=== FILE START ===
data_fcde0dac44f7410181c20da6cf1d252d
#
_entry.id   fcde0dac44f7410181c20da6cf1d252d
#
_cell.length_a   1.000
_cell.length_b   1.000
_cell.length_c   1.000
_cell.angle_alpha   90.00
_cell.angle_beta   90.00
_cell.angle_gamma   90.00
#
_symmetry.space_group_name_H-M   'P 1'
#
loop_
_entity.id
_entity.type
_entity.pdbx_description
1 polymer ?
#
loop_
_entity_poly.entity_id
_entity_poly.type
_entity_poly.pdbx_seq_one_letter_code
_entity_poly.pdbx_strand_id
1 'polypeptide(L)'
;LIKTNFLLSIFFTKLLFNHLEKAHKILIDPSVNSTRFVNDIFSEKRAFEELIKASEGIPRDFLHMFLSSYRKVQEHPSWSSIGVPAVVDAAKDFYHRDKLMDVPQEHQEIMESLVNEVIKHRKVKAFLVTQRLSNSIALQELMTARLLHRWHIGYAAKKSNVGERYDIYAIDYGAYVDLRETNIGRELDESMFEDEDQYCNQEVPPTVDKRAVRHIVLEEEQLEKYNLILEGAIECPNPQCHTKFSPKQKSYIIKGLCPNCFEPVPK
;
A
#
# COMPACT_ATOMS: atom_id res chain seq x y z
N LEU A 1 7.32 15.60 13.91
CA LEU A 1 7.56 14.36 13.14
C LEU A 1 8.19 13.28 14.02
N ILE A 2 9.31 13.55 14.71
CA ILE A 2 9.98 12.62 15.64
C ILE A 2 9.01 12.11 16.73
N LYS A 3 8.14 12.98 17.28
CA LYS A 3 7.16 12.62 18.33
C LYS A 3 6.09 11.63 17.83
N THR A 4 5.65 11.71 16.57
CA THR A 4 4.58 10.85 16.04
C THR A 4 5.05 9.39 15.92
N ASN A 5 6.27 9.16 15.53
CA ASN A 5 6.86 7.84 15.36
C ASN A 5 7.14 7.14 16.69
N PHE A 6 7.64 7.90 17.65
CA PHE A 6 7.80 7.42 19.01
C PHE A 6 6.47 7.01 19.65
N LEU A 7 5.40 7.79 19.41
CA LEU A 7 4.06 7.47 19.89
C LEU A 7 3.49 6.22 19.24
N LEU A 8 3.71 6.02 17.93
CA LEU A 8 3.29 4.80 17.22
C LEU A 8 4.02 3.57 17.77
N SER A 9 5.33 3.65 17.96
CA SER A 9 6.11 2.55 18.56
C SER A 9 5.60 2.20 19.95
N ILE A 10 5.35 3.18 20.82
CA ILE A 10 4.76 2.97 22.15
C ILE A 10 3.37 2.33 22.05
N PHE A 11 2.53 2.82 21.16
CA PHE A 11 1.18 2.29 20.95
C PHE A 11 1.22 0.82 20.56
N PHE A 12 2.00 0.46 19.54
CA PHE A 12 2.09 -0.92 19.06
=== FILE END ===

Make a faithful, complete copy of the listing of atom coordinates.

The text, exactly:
data_fcde0dac44f7410181c20da6cf1d252d
#
_entry.id   fcde0dac44f7410181c20da6cf1d252d
#
_cell.length_a   1.000
_cell.length_b   1.000
_cell.length_c   1.000
_cell.angle_alpha   90.00
_cell.angle_beta   90.00
_cell.angle_gamma   90.00
#
_symmetry.space_group_name_H-M   'P 1'
#
loop_
_entity.id
_entity.type
_entity.pdbx_description
1 polymer ?
#
loop_
_entity_poly.entity_id
_entity_poly.type
_entity_poly.pdbx_seq_one_letter_code
_entity_poly.pdbx_strand_id
1 'polypeptide(L)'
;LIKTNFLLSIFFTKLLFNHLEKAHKILIDPSVNSTRFVNDIFSEKRAFEELIKASEGIPRDFLHMFLSSYRKVQEHPSWSSIGVPAVVDAAKDFYHRDKLMDVPQEHQEIMESLVNEVIKHRKVKAFLVTQRLSNSIALQELMTARLLHRWHIGYAAKKSNVGERYDIYAIDYGAYVDLRETNIGRELDESMFEDEDQYCNQEVPPTVDKRAVRHIVLEEEQLEKYNLILEGAIECPNPQCHTKFSPKQKSYIIKGLCPNCFEPVPK
;
A
#
# COMPACT_ATOMS: atom_id res chain seq x y z
N LEU A 1 7.32 15.60 13.91
CA LEU A 1 7.56 14.36 13.14
C LEU A 1 8.19 13.28 14.02
N ILE A 2 9.31 13.55 14.71
CA ILE A 2 9.98 12.62 15.64
C ILE A 2 9.01 12.11 16.73
N LYS A 3 8.14 12.98 17.28
CA LYS A 3 7.16 12.62 18.33
C LYS A 3 6.09 11.63 17.83
N THR A 4 5.65 11.71 16.57
CA THR A 4 4.58 10.85 16.04
C THR A 4 5.05 9.39 15.92
N ASN A 5 6.27 9.16 15.53
CA ASN A 5 6.86 7.84 15.36
C ASN A 5 7.14 7.14 16.69
N PHE A 6 7.64 7.90 17.65
CA PHE A 6 7.80 7.42 19.01
C PHE A 6 6.47 7.01 19.65
N LEU A 7 5.40 7.79 19.41
CA LEU A 7 4.06 7.47 19.89
C LEU A 7 3.49 6.22 19.24
N LEU A 8 3.71 6.02 17.93
CA LEU A 8 3.29 4.80 17.22
C LEU A 8 4.02 3.57 17.77
N SER A 9 5.33 3.65 17.96
CA SER A 9 6.11 2.55 18.56
C SER A 9 5.60 2.20 19.95
N ILE A 10 5.35 3.18 20.82
CA ILE A 10 4.76 2.97 22.15
C ILE A 10 3.37 2.33 22.05
N PHE A 11 2.53 2.82 21.16
CA PHE A 11 1.18 2.29 20.95
C PHE A 11 1.22 0.82 20.56
N PHE A 12 2.00 0.46 19.54
CA PHE A 12 2.09 -0.92 19.06